The Dodgers have erased a nine and a half game deficit in 21 days

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Less than a month ago, a lot of people were asking whether the Dodgers were in big trouble. Don Mattingly and Andre Ethier had a heated argument in the Dodgers dugout. Mattingly called his team “sh***y.” On June 8, they found themselves nine and a half games back of the Giants. This matched their biggest deficit of the 2013 season as well. Last year they went on a near-historic run to take control of the division and cruise into the playoffs. No such thing would happen again this year, would it? I mean, you can’t count and that kind of stuff happening two seasons in a row.

Except there they were when they went to bed last night, 21 days after getting to the bottom of that nine and a half game hole, tied for first place after winning 14 of 19 games.

On June 8, Clayton Kershaw helped the Dodgers beat Colorado 6-1. Yesterday he bookended things with a 13-strikeout performance. He has been a big part of the surge, going 6-0 with era of 0.82 in June and ending the month with a still-active 28-inning consecutive scoreless innings streak. Overall, Dodgers pitchers led the NL in team ERA for June with a 2.63 ERA.  Dodgers hitters were not as impressive, but you can be fifth in the NL in team OPS for a month when you got pitching like they have.

Also helping the Dodgers’ surge: the San Francisco Giants. They’ve been in a tailspin dropping 15 of 19 games. Their pitchers are 14th in the NL in ERA for the month, their hitters are eighth in OPS in June. Their defense has been among the worst in the NL. It’s going wrong for the Giants any way you slice it.

It may still be too much to ask for the Dodgers to replicate 2013. I mean, the surge so far has been nice, but it’d be hard to bet on them winning this division by 11 games again. The Giants won’t play this poorly all season. But no one saw that happening last year either. And as they’re showing at the moment, the Dodgers appear to have a higher gear the other teams don’t seem to have.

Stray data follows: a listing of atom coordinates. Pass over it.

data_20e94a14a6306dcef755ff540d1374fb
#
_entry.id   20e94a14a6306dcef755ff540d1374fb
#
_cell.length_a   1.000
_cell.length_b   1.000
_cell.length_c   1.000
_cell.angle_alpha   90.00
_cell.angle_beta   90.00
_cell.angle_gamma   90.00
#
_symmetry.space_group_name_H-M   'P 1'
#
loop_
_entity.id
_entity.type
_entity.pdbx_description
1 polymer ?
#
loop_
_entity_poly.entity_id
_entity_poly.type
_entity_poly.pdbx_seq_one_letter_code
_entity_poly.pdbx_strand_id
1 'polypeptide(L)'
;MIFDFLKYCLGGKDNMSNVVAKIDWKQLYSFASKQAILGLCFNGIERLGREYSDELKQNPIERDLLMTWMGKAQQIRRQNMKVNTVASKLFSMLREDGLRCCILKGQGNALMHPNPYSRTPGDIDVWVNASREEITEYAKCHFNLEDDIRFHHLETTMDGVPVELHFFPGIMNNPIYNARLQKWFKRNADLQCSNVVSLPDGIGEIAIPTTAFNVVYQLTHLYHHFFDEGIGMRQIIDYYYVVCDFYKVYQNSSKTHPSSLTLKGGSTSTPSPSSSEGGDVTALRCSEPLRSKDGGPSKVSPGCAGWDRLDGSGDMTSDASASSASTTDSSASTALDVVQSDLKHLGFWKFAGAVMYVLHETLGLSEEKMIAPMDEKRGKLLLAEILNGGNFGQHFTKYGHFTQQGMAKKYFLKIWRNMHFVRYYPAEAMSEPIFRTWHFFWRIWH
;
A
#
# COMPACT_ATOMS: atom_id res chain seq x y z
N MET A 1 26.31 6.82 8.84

MLB executive: Bruce Maxwell’s kneeling may keep him from finding work, not his arrest

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In September 2017, former Athletics catcher Bruce Maxwell became the first major league player to kneel during the national anthem, joining the handfuls of NFL players who had been doing the same to protest police brutality and racial inequality. Maxwell’s effort was laudable, but he got into trouble a month later when he was arrested for aggravated assault with a deadly weapon and disorderly conduct. Maxwell allegedly pointed a gun at a food delivery person.

Maxwell, 27, played sparingly for the Athletics in 2018 and then was designated for assignment at the beginning of September. He officially became a free agent on November 2 and has had trouble finding work in the month-plus since.

Susan Slusser of the San Francisco Chronicle reports that Maxwell fired his agent, Matt Sosnick on Thursday because he’s still jobless. According to an unnamed MLB executive Slusser spoke to, “It’s the kneeling thing that might keep him from getting another job, not the arrest. Owners aren’t going to want to deal with that whole anthem issue.”

That makes a lot of since since abusive players haven’t had too much trouble finding new work otherwise. Addison Russell, Jeurys Familia, and José Reyes, among others have either stayed with their teams or quickly found new work. Given the relatively weak catching market, had Maxwell only had the assault charge, there is no doubt he would have been signed to be a backup catcher somewhere.

In the NFL, Colin Kaepernick — who popularized kneeling during the anthem — has remained unsigned even though teams have opted to sign and start clearly inferior quarterbacks like Mark Sanchez, Josh McCown, Ryan Fitzpatrick, Jay Cutler, Matt Barkley, and Sam Bradford, among many others. Team owners tend to run conservative in terms of politics, so they may not like the protest to begin with, then there is the public blowback to signing such a player as those who dislike such protesting make up a slight majority in the U.S., according to various polls including one done by the Washington Post.

It’s worth noting that Maxwell has a career .240/.314/.347 triple-slash line in 412 plate appearances. We’re not talking about J.T. Realmuto or Buster Posey here. That being said, there have been 15 other catchers to have put up a lower aggregate OPS since 2016 (min. 400 PA). One of those players, Derek Norris (.600 OPS since 2016), signed a minor league contract with the Tigers just three months after being suspended by Major League Baseball for violating its domestic violence policy. Makes you think.